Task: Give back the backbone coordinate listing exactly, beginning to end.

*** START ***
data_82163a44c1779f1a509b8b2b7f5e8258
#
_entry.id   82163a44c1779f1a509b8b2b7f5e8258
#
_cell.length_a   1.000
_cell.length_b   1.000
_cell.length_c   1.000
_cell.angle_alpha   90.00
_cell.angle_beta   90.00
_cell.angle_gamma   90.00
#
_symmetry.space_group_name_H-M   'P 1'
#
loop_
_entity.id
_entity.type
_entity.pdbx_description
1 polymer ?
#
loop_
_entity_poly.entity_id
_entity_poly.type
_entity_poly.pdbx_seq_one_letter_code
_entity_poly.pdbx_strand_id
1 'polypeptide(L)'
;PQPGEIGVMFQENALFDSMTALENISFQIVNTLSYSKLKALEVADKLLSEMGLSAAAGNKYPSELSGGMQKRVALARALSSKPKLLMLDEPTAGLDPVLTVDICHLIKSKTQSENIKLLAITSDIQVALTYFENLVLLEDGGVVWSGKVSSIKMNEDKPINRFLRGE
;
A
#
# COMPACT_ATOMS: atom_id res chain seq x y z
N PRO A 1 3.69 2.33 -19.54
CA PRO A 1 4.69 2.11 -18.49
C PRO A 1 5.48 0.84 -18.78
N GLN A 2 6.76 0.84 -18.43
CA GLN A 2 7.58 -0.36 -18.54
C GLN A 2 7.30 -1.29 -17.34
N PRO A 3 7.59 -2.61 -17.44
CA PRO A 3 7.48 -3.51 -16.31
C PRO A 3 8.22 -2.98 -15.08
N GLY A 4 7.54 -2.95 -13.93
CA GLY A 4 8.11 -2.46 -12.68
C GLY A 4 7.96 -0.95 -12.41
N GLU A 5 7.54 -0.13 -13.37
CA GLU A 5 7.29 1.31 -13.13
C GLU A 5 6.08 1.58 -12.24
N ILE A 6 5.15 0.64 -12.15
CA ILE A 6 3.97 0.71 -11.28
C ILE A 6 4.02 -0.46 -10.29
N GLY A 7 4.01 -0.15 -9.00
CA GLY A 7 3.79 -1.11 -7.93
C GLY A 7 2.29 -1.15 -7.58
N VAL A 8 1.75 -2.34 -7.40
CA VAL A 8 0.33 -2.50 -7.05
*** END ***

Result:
data_82163a44c1779f1a509b8b2b7f5e8258
#
_entry.id   82163a44c1779f1a509b8b2b7f5e8258
#
_cell.length_a   1.000
_cell.length_b   1.000
_cell.length_c   1.000
_cell.angle_alpha   90.00
_cell.angle_beta   90.00
_cell.angle_gamma   90.00
#
_symmetry.space_group_name_H-M   'P 1'
#
loop_
_entity.id
_entity.type
_entity.pdbx_description
1 polymer ?
#
loop_
_entity_poly.entity_id
_entity_poly.type
_entity_poly.pdbx_seq_one_letter_code
_entity_poly.pdbx_strand_id
1 'polypeptide(L)'
;PQPGEIGVMFQENALFDSMTALENISFQIVNTLSYSKLKALEVADKLLSEMGLSAAAGNKYPSELSGGMQKRVALARALSSKPKLLMLDEPTAGLDPVLTVDICHLIKSKTQSENIKLLAITSDIQVALTYFENLVLLEDGGVVWSGKVSSIKMNEDKPINRFLRGE
;
A
#
# COMPACT_ATOMS: atom_id res chain seq x y z
N PRO A 1 3.69 2.33 -19.54
CA PRO A 1 4.69 2.11 -18.49
C PRO A 1 5.48 0.84 -18.78
N GLN A 2 6.76 0.84 -18.43
CA GLN A 2 7.58 -0.36 -18.54
C GLN A 2 7.30 -1.29 -17.34
N PRO A 3 7.59 -2.61 -17.44
CA PRO A 3 7.48 -3.51 -16.31
C PRO A 3 8.22 -2.98 -15.08
N GLY A 4 7.54 -2.95 -13.93
CA GLY A 4 8.11 -2.46 -12.68
C GLY A 4 7.96 -0.95 -12.41
N GLU A 5 7.54 -0.13 -13.37
CA GLU A 5 7.29 1.31 -13.13
C GLU A 5 6.08 1.58 -12.24
N ILE A 6 5.15 0.64 -12.15
CA ILE A 6 3.97 0.71 -11.28
C ILE A 6 4.02 -0.46 -10.29
N GLY A 7 4.01 -0.15 -9.00
CA GLY A 7 3.79 -1.11 -7.93
C GLY A 7 2.29 -1.15 -7.58
N VAL A 8 1.75 -2.34 -7.40
CA VAL A 8 0.33 -2.50 -7.05